Is that the case in New Jersey? Anywhere in New Jersey? Sure, I’ve got a few flags and more red shirts and hats than I know what to do with. But is that the case for all of the state or the region? You know the answer: nope.

And therein lies the problem.

When you look at merchandising, and we’ve danced around that topic from time to time, the general consensus is that much of what Rutgers offers for sale isn’t very appealing. But is there a chicken-and-the-egg thing going on here? Would people buy more if the product was better, or is it that Rutgers’ fans - and casual followers - just aren’t buying the product regardless of the quality?


Bear with me as I present a very simplified economics lesson that will likely be insulting to most of you. Let’s say you buy a hat or a shirt with the block R on it. And you pay X. A certain percentage of X goes to the retailer, a percentage to the manufacturer, various other percentages to other middle men, and a percentage to Rutgers. That last percentage goes under the heading “royalties”. Under its current contract with Nike, the Retail Licensing Rights provide Rutgers with a fixed royalty rate of 10%.

Rutgers, like most other such entities, licenses its name and marks (logos) to manufacturers. And in return, Rutgers receives payment for the items sold. In the financial report that colleges file with the NCAA, it is item number 15: Royalties, Licensing, Advertisement, and Sponsorships. The definition of that states:

Input revenues from:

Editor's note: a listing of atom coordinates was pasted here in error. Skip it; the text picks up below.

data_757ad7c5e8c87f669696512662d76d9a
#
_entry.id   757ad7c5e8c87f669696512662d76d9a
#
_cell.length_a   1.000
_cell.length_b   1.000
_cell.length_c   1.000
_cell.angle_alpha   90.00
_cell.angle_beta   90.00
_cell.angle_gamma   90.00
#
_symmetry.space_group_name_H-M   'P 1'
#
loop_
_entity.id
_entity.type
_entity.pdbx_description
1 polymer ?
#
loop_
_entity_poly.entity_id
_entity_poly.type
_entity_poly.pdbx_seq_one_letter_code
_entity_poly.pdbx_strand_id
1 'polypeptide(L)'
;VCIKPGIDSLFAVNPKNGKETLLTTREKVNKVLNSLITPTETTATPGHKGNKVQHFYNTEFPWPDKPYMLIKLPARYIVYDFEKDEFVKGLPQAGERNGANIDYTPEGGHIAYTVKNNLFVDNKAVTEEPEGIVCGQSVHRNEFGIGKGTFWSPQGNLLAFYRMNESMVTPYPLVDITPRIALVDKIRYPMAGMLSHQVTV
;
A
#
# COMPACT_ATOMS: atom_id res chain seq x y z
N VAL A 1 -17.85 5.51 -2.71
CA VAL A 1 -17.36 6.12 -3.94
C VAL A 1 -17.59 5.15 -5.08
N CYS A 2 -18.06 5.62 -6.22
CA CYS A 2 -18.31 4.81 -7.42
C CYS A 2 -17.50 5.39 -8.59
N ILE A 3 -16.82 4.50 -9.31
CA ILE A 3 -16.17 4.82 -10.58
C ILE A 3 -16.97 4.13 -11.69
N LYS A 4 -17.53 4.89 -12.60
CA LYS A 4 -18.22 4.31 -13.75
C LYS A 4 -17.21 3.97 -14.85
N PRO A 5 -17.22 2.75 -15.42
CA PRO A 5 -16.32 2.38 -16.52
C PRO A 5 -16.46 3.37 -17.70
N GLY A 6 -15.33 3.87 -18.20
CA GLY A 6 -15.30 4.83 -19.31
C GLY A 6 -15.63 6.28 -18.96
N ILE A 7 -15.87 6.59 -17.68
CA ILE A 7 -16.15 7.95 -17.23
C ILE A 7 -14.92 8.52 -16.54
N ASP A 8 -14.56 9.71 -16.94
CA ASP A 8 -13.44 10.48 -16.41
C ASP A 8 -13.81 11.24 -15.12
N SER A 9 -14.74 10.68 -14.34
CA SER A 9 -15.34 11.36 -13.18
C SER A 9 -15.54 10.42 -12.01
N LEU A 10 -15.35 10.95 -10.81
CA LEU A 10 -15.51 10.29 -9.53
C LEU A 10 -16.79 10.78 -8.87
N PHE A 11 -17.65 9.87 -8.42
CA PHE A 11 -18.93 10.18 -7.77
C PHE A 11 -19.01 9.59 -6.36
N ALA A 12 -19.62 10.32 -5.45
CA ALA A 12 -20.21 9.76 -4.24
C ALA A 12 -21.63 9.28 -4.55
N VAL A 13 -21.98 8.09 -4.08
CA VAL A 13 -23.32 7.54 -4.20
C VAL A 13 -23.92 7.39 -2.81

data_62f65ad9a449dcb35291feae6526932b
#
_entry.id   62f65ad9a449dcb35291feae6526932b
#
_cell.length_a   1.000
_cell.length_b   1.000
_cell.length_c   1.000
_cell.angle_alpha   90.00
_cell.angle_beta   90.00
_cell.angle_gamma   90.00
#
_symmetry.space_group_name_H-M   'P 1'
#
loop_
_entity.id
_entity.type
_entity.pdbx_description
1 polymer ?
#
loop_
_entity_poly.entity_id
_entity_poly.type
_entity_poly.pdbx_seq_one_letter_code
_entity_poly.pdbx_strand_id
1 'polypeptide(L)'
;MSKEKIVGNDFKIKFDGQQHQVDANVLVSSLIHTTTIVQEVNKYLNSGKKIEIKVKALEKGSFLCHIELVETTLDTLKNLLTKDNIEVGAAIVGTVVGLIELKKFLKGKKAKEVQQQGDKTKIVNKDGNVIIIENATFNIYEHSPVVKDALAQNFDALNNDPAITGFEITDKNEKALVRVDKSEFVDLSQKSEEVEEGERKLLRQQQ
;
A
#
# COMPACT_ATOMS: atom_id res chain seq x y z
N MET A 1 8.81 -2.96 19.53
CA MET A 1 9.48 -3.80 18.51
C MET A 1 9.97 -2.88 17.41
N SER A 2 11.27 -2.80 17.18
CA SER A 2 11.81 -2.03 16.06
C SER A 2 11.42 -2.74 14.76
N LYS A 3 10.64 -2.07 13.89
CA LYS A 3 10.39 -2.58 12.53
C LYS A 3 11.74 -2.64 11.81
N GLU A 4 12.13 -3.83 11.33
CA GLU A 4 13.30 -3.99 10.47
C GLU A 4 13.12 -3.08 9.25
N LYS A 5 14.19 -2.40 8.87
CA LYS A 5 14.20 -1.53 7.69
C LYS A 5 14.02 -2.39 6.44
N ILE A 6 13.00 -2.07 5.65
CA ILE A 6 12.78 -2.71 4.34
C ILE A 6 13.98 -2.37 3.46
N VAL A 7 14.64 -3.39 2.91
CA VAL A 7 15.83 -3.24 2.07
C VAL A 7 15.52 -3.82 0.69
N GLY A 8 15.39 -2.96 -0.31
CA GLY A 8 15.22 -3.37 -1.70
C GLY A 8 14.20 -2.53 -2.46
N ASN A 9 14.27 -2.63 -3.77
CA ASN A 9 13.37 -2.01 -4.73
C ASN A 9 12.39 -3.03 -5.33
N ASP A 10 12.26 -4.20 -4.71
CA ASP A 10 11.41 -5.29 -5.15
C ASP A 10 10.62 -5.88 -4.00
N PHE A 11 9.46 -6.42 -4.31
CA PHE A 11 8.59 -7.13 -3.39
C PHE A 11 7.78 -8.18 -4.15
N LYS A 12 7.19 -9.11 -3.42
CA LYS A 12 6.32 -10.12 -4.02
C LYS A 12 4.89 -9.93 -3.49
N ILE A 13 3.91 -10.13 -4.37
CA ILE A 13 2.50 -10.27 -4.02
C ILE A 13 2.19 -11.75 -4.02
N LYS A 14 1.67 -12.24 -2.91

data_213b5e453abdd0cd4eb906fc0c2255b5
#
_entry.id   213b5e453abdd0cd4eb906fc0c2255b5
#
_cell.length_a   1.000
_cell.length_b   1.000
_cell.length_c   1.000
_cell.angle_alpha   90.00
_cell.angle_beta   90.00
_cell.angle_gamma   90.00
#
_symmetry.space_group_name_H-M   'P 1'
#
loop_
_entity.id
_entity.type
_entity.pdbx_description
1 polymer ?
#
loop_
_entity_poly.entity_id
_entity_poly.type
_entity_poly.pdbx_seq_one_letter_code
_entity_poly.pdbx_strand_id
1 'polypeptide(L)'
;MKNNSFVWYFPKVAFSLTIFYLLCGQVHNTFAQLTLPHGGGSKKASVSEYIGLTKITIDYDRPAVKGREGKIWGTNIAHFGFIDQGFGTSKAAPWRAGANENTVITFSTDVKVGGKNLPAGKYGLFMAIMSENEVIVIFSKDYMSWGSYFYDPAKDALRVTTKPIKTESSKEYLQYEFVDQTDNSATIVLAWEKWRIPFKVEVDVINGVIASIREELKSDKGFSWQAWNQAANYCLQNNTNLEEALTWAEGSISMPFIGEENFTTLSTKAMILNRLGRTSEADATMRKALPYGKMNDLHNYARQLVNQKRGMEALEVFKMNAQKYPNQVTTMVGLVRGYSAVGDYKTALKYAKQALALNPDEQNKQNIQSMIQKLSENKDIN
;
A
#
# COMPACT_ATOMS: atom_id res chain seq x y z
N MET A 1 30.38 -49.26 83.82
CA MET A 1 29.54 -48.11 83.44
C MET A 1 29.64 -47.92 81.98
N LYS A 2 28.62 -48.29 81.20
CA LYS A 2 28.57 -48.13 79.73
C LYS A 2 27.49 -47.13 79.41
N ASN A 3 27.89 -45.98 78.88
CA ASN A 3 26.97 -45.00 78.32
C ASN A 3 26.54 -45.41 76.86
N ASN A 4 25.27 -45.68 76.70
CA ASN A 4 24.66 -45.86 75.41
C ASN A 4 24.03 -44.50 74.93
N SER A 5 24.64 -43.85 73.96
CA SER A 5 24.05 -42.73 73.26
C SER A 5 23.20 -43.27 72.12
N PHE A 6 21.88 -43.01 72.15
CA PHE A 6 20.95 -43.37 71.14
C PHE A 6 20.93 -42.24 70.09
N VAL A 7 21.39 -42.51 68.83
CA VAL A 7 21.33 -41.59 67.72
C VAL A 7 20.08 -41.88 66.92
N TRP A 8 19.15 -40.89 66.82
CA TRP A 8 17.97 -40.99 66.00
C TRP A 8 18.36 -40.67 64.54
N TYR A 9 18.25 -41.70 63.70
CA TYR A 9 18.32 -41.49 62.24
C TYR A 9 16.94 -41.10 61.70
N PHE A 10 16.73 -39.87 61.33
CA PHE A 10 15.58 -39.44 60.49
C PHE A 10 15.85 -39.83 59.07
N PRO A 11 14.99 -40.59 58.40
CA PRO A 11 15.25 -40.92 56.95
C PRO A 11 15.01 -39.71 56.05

Licensing Agreements.



In-kind products and services as part of sponsorship agreement.

An allocation may be necessary to distinguish revenues generated by athletics versus the university if payments are combined

It covers a wide range of what I’ll call promotional revenues. And it would include licensing agreements with apparel merchandisers like Nike or Adidas. And, boys and girls, we ain’t making that much.

Rutgers, along with eight other Big Ten universities, uses The Collegiate Licensing Company (CLC), the trademark licensing affiliate company of IMG College, to protect its brand. You’ve seen its tag on merchandise indicating it is “officially licensed”. And so how good a brand is Rutgers? According to CLC’s 2014-15 rankings, the most recent we could find, Rutgers was its No. 56 client, behind such powerhouses as Montana (54) and Louisiana-Lafayette (55) and just ahead of UCF (57) and Boston College (58).

Through Open Public Records requests to the individual schools, the payments for royalties varied greatly among Big Ten schools. And the ones at the top - and bottom - probably aren’t surprising.

Source: 2016 NCAA Financial Reports from individual schools

At $6.2 million, Rutgers was earned a tad more than a third of what Ohio State made. It was almost a million dollars less than Maryland. Looked at another way, royalties to Ohio State account for 10.3% of its operating budget; for Rutgers it’s just 7.5%. Of course, for OSU that’s 10.3% of almost $168 million. If RU had was at 10.3% of its budget, royalties would be some $2.5 million more.

Bottom Line

Boy, is that sub-heading an understatement!

Rutgers’ bottom line is shaky, though getting better. Part of its overall economic health is sales of merchandise....royalties. Right now, RU isn’t in the same class as Ohio State or Michigan. It’s barely in the same building as Maryland and Purdue. Perhaps if fans want Adidas or Nike or whomever to pay Rutgers more for its apparel deal, they should be buying more merchandise. But then, there’s that chicken-and-egg thing again.

What are your thoughts? Are fans and RU’s lack of a “following” part of the issue? Would just winning be a big step toward a financial bonanza? Add your comments below.